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I've been trying to figure out why the expression for output impedance in a common collector configuration contains a parallel Re emitter resistor. Looking at the classic circuit, it looks as though the Re resistor is not part of the seen output impedance (similar to the way it isn't in a common emitter configuration)

I'm a rather elderly person who has decided to take on myself to self-study analog electronics - so I would appreciate if someone more experienced and knowledgeable could enlighten me about this issue.

Thanks, Sefer.

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Inside the BJT transistor (and hidden from view) is a resistor called \$r_E\$. Sometimes it is called \$r_{\pi}\$ just to confuse everybody but I was brought up with \$r_E\$ so I'll refer to it as that. I'll refer to the external emitter resistor as \$R_E\$. This is what \$r_E\$ looks like in the bigger picture: -

enter image description here

The value of \$r_E\$ is inversely proportional to the current flowing from the emitter (largely the current flowing into the collector) and, proportional to a value called \$V_T\$ and \$V_T\$ is 26 mV at room temperature.

So, \$r_E\$ is about 26 ohm per mA of emitter current. If you want more evidence of this see the extract I took from here regarding what \$V_T\$ is. I've put this under the main body of my answer at the bottom of the page.

In a common-collector amplifier, the "imaginery emitter" would follow the base signal but the real emitter voltage would be the imaginery emitter voltage minus the loading effect of \$R_E\$ on \$r_E\$. In other words these two resistors form a potential divider on the "imaginary emitter".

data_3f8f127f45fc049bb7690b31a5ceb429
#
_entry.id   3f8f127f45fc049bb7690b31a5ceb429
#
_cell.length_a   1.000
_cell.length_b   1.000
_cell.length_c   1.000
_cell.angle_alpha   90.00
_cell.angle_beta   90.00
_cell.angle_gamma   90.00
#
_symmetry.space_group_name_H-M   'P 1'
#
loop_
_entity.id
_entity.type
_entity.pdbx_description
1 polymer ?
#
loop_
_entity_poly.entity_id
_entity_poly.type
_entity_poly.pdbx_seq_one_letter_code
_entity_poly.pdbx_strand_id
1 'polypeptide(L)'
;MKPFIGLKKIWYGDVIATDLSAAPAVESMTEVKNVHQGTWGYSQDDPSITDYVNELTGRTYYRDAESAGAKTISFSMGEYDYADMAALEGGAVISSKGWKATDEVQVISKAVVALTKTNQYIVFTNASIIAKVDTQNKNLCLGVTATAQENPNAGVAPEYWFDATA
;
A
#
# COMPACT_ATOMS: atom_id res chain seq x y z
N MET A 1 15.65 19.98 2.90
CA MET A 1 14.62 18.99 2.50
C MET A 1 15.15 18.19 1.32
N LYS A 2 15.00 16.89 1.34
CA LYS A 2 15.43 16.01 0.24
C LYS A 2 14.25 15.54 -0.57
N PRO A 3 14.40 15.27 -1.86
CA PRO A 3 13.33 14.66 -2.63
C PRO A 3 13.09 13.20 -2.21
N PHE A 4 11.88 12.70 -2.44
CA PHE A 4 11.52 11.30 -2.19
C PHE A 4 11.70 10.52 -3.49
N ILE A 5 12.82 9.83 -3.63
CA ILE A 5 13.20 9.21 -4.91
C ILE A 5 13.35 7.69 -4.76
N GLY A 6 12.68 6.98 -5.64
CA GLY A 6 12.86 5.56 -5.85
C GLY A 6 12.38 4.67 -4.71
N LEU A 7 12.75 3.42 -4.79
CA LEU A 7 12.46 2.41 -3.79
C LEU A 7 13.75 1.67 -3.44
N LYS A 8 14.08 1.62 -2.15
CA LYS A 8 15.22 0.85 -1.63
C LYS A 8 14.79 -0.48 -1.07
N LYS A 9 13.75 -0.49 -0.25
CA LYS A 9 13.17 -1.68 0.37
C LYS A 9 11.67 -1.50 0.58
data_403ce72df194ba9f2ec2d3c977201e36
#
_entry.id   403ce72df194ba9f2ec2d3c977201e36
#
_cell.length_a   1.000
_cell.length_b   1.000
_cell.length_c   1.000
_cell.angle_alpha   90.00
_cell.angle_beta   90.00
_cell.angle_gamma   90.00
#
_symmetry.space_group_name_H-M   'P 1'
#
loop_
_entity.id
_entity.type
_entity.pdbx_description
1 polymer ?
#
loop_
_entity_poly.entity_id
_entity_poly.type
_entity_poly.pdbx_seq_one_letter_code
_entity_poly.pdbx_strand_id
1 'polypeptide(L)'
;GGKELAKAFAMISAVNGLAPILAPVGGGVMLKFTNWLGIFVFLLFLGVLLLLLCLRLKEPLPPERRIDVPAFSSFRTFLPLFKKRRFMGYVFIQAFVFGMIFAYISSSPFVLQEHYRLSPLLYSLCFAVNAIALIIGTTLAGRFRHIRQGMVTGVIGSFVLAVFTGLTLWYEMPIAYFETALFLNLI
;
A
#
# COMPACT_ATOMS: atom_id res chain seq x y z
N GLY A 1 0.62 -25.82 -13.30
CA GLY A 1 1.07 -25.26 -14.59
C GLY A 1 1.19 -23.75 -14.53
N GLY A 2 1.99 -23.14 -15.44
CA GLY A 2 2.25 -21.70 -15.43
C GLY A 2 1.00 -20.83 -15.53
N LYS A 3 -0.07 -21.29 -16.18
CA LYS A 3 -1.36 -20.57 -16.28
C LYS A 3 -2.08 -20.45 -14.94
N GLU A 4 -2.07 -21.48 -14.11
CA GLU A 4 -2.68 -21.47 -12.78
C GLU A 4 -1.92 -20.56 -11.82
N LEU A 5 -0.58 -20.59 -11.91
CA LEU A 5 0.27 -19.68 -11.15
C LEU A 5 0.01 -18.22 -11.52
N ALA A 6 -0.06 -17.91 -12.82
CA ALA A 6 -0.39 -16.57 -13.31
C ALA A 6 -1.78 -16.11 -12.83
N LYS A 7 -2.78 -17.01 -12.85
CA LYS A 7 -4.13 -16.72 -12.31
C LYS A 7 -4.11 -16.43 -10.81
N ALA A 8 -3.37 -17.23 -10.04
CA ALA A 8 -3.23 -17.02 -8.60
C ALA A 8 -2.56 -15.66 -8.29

And this is why the output from a common collector (emitter follower) BJT circuit contains both resistor values in the formula. It's also why the output impedance of a common emitter is loosely referred to as \$r_E\$ but is more accurately referred to as $$r_E || R_E$$.


Where \$V_T\$ comes from: -

enter image description here

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The simplest common collector amplifier looks like this:

schematic

simulate this circuit – Schematic created using CircuitLab

And now if we are looking form the load resistance perspective. We see two paths for a current to flow.

One path is through the \$R_E\$ resistor into GND.

And the second path is into the transistor emitter terminal.

And this is why the load is seeing two "resistances" in parallel.

\$R_{OUT} = R_E||(r_e + \frac{R_B}{\beta+1})\$

Where \$r_e = \frac{V_T}{I_E} \approx \frac{26mV}{I_E}\$

http://users.physics.harvard.edu/~horowitz/aoe/sm/smlitlre.htm

how to derive the ac emitter resistance of transistor amplifier biasing?

Or you can see it this way. The NPN transistor can only "source" the current into the load resistance. And \$R_E\$ resistor can "sink" the load current.

EDIT

For the CE amplifier with emitter degeneration resistor (\$R_E\$), we have this situation:

schematic

simulate this circuit

And again we have two paths for a current.

But this time the resistance seen from the transistor collector into the transistor is very large and include the \$R_E\$ resistor.

\$\large R_O \approx r_o*(1+\frac{\beta*R_E}{(\beta+1)*r_e+R_B+R_E})\$

\$r_o\$ - https://en.wikipedia.org/wiki/Early_effect#Small-signal_model

So in practice, we write this like this:

\$R_{OUT} = R_C||R_O\$

And because \$R_C << R_O \$

\$ R_O = R_C||R_O \approx R_C\$

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  • \$\begingroup\$ Thank you for your response. However in that case, why isn't the emitter resistor part of the output impedance in the common emitter configuration? For example, see this modification of your circuit: drive.google.com/open?id=1VS4Ct9bJLCD-A1ed-RG5A3-sJwkOwHOi \$\endgroup\$ – Sefer Sep 8 '18 at 19:49
  • \$\begingroup\$ @Sefer But RE resistance will have the influence on Rout in CE amplifier. Read my updated answer. And because the BJT is a three-terminal device resistance seen from each terminal into the BJT is different in every three cases. electronics.stackexchange.com/questions/367321/… \$\endgroup\$ – G36 Sep 8 '18 at 20:21

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